Ambrose Evans-Pritchard—China heads for a deflationary shock

Posted by Kendall Harmon

China is on the cusp of a deflationary vortex.
This was signalled late last year by the sharpest contraction in the (real) M1 money supply since modern records began. The hard data is now confirming the warnings.
Consumer prices have been falling for the last three months, producer prices have been falling for four months. This is not a food cost story. It is systemic.
"While an economy-wide generalized deflation is yet to be seen, the deflationary spiral looks to have started in some industrial sectors, attesting to considerable stress with the economy. Persistent deflation can be poisonous," said Xianfang Ren from IHS Global Insight in Beijing.

Read it all.

Filed under: * Culture-WatchGlobalization* Economics, PoliticsEconomyConsumer/consumer spendingCorporations/Corporate LifePolitics in General* International News & CommentaryAsiaChina

2 Comments
Posted July 9, 2012 at 11:55 am [Printer Friendly] [Print w/ comments]



1. Ad Orientem wrote:

That’s a good article. I have been (and remain) an inflation hawk for a long time. But even I can see a deflationary crisis on the horizon. The question is how will it be dealt with? My guess is that we will see a concerted campaign of additional money printing by central banks. Which in turn creates inflationary pressure.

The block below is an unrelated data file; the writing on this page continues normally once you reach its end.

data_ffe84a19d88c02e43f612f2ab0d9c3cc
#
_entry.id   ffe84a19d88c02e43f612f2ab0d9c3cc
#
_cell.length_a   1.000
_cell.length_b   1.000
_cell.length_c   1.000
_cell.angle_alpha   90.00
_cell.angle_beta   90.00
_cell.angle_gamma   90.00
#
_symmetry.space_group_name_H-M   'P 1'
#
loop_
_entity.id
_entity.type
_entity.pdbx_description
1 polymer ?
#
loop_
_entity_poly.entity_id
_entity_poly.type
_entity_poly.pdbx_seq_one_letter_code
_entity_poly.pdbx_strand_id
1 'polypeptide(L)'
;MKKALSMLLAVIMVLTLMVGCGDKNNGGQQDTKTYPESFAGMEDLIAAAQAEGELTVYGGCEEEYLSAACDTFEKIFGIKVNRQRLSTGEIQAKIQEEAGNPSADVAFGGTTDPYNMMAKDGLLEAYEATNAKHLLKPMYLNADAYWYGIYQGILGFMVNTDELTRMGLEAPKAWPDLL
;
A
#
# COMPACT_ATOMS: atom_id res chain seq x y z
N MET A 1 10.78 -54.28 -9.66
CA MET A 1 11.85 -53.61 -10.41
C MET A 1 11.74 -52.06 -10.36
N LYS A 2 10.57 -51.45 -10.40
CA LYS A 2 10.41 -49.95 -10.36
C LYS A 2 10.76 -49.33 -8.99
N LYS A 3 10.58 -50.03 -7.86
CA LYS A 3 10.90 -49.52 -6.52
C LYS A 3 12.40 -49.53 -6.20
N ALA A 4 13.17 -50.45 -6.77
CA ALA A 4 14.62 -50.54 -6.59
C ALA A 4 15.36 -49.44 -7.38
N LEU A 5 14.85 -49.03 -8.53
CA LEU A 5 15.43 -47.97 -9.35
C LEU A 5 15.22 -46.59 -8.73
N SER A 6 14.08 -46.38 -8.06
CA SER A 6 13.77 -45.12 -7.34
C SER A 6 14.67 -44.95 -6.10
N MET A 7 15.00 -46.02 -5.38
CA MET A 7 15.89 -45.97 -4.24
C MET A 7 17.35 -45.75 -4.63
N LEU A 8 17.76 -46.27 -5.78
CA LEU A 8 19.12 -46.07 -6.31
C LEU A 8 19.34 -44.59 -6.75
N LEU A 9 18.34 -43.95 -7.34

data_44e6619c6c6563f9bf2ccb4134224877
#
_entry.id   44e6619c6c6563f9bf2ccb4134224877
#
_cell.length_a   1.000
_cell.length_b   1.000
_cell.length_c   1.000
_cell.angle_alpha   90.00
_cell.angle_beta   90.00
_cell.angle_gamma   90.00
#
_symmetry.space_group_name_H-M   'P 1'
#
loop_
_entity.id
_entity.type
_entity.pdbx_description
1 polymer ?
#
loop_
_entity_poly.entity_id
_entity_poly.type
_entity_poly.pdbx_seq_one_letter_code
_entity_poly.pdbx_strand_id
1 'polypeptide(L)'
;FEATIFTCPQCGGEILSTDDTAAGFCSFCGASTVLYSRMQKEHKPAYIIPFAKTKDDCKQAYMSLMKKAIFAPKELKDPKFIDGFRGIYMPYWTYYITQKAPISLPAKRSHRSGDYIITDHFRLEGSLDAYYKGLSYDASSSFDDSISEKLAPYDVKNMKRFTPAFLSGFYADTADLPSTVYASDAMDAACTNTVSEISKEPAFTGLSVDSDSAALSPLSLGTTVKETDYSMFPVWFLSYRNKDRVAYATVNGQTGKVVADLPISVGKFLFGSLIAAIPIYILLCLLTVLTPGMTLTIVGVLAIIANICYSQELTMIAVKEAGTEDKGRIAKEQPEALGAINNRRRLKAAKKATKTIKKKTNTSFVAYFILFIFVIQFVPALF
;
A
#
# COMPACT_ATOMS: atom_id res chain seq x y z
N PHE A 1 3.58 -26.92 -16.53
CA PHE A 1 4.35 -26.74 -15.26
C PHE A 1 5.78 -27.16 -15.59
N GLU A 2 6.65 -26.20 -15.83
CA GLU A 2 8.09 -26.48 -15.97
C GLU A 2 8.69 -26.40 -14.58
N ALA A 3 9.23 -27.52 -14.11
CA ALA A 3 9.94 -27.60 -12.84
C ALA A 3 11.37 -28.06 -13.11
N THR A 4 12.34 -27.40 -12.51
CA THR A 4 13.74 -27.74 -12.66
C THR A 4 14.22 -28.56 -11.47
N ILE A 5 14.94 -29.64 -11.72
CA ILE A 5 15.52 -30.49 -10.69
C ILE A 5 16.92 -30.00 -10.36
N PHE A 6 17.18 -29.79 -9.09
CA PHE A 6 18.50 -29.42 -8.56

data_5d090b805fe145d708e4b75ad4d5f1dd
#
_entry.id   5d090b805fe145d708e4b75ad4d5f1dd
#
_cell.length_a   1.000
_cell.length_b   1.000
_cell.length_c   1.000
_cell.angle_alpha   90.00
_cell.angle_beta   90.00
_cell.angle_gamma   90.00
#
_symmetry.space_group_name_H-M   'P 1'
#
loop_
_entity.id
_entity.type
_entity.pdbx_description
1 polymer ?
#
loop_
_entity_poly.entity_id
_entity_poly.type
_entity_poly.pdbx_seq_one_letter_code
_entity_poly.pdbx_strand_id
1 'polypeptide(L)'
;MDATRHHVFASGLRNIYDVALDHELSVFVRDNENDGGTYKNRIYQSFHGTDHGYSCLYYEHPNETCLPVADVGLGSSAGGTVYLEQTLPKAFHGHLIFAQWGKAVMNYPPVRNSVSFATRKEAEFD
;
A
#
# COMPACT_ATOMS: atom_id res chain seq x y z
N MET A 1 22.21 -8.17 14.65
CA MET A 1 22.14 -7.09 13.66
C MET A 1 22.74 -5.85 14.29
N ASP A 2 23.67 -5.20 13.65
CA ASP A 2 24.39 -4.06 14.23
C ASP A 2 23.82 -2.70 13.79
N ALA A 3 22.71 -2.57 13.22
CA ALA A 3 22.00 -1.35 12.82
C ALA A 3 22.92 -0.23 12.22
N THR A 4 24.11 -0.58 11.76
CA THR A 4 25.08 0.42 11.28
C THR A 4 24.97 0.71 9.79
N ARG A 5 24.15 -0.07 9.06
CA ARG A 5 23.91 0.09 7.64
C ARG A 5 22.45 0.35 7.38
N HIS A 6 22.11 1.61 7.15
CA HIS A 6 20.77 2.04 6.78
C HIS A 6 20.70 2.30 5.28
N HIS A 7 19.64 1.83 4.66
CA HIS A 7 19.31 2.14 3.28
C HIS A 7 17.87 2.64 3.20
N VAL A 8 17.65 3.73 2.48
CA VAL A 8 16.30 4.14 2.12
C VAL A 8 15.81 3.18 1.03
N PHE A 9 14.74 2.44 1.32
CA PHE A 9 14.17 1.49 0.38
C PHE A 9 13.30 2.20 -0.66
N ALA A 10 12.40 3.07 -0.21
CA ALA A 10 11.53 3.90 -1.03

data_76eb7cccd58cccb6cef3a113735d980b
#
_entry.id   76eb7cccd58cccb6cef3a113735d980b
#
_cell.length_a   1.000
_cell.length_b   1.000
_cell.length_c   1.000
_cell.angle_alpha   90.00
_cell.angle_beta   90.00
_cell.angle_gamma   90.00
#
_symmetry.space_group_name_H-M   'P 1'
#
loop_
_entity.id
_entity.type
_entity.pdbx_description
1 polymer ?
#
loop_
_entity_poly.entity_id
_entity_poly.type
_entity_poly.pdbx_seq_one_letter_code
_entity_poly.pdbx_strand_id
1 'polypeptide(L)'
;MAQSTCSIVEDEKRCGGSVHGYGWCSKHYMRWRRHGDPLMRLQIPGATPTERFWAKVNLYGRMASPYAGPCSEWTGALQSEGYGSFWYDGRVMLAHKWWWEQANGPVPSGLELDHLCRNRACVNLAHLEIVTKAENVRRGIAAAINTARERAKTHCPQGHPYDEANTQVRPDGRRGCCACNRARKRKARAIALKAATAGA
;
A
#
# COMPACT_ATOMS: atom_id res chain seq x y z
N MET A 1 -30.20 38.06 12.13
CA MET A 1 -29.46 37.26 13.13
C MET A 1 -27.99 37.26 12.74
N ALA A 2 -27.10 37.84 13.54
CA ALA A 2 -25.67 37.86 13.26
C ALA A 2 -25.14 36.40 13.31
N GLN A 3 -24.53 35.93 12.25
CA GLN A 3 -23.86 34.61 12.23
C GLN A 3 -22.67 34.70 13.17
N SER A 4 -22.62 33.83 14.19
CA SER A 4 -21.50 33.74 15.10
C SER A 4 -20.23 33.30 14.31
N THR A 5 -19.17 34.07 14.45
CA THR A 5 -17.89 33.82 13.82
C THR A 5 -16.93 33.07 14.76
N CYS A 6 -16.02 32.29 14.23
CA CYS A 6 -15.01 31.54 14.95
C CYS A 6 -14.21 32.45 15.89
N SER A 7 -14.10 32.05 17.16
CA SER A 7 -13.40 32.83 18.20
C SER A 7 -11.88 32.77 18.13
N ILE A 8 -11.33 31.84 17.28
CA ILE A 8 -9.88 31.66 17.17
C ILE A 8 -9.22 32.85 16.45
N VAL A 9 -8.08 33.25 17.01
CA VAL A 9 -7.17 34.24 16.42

In general deflation is easier to fight than inflation. All you have to do is print money and inject it into the economy. But once the inflation genie gets out of the bottle it can be hell on wheels trying to get it back in.

July 9, 3:35 pm | [comment link]
2. AnglicanFirst wrote:

Demand or the lack of demand is the result of millions upon millions of individual decisions that are made in the market-place every day.

Why not let the prices fall until there is a ‘natural’ return of demand? 

After all, manufactured items wear out, increasing population requires increasing housing and habitability items and increasing food supplies and increasing clothing and increasing leisure time items, etc. which results in the restart/building of industrial capacity, etc.

Do we need to ‘pump’ money (printed pieces of inflationary paper) into the economy because we lack the ‘intestianal fortitude’ to bear the consequences of the inflationary bubble that was created?

A lack of ‘intestinal fortitude’ will only rsult in further problems down the road as the the actual buying power of personal income and the buying power of third-world nations (needed for food imports) shrinks due to inflation due to the printing of money backed by politicians’ ‘hot air.’

July 10, 6:35 am | [comment link]
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